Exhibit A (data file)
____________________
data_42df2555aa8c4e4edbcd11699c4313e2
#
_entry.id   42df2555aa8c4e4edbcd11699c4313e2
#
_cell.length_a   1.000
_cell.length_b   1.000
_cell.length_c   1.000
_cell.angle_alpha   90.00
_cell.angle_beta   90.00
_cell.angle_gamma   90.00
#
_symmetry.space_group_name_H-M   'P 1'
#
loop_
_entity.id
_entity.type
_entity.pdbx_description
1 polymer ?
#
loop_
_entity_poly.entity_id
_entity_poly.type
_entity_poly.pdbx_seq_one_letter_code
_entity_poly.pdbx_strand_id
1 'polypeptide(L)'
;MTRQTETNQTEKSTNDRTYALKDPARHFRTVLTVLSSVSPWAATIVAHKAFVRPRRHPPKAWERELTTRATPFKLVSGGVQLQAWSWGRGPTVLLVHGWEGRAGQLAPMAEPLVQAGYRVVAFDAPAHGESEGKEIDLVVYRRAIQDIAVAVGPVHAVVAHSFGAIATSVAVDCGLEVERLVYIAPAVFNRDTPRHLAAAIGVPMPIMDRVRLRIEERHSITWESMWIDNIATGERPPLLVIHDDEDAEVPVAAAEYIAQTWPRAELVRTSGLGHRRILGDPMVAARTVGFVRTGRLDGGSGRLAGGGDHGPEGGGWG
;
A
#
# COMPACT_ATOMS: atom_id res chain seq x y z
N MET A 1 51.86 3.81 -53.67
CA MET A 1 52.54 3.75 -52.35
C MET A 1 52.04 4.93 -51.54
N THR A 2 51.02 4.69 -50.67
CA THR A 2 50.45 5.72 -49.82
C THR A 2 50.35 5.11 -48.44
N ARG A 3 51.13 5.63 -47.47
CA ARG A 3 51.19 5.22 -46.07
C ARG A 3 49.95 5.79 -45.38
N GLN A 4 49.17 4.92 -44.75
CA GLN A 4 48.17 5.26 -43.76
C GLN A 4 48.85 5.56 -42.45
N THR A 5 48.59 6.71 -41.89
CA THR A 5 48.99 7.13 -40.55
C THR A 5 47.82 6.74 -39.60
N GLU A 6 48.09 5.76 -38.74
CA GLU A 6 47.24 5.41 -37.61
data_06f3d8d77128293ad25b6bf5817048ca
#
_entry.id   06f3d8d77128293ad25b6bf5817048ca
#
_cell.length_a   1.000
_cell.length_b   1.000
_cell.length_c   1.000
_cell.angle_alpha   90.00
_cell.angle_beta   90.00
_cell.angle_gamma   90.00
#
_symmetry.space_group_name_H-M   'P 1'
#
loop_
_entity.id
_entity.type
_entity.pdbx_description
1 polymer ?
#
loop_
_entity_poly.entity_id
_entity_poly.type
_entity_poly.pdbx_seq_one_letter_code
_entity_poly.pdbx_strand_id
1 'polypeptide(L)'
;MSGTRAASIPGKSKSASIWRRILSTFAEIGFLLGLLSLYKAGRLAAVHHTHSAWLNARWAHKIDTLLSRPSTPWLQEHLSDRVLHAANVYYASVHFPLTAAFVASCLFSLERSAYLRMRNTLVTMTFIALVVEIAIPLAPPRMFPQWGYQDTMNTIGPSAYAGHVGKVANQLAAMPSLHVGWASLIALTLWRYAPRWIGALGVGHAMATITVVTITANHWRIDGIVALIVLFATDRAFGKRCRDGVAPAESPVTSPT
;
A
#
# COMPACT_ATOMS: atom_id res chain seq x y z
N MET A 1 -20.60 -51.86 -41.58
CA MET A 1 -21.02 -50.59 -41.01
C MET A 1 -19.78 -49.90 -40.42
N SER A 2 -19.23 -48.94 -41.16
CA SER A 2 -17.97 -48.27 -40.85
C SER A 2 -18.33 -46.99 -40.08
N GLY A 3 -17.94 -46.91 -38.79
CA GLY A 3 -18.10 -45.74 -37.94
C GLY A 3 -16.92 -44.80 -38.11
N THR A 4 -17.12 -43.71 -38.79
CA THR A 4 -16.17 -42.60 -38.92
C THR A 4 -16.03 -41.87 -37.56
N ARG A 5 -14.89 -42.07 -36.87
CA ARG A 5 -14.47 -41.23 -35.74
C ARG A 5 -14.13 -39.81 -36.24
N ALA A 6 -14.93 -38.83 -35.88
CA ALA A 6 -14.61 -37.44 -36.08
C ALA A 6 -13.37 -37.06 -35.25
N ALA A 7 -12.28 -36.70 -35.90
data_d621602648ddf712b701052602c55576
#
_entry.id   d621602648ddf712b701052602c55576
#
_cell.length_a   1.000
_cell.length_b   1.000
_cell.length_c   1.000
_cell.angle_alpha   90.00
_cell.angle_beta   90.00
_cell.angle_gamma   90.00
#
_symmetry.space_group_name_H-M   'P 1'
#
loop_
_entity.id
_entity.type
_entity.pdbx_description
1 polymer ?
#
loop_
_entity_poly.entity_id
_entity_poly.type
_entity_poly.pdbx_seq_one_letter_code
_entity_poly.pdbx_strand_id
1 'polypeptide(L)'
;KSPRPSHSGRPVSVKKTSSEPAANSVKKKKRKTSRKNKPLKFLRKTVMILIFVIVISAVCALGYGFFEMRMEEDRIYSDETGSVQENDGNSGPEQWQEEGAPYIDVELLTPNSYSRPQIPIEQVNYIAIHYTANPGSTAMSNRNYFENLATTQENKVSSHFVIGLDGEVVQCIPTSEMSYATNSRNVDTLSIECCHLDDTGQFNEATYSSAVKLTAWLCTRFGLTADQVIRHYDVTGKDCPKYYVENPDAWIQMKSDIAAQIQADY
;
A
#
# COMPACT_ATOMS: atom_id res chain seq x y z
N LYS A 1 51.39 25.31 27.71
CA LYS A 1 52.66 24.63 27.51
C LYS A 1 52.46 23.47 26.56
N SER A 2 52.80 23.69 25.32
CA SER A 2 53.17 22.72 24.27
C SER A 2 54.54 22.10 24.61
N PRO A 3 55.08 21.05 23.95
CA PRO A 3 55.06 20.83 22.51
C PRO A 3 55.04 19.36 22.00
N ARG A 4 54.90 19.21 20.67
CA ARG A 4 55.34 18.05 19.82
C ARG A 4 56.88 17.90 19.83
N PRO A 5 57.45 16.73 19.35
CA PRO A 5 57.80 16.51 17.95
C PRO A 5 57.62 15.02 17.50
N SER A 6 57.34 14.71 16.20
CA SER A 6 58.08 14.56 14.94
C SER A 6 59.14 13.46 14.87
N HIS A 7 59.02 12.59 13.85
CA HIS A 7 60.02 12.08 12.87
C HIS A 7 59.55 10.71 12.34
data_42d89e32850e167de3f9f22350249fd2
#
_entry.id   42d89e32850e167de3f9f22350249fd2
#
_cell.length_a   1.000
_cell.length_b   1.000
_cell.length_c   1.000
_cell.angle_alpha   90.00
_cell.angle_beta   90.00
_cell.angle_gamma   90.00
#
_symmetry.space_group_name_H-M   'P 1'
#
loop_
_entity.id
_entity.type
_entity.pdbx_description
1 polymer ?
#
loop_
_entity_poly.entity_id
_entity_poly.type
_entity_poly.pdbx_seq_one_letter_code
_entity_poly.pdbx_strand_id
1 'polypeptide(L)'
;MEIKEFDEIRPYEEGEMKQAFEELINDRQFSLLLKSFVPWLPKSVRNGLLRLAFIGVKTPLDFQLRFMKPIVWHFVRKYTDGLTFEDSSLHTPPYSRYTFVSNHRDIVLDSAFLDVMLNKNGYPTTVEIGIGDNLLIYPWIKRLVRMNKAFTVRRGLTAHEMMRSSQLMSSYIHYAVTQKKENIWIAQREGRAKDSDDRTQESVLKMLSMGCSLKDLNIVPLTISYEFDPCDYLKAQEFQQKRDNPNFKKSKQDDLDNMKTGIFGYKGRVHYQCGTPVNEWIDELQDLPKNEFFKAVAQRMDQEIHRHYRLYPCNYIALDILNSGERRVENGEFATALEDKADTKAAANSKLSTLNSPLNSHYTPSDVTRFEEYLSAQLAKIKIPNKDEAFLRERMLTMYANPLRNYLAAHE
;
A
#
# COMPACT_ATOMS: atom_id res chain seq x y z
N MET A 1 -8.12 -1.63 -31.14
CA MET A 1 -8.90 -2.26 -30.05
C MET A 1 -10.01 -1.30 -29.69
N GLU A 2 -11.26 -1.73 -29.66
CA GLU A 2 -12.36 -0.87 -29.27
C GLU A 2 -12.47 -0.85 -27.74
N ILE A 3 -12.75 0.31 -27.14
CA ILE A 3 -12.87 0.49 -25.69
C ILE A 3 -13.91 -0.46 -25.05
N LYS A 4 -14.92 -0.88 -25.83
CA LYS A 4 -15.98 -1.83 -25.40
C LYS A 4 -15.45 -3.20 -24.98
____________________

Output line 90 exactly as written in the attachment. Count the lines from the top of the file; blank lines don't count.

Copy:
N ARG A 5 -14.89 -42.07 -36.87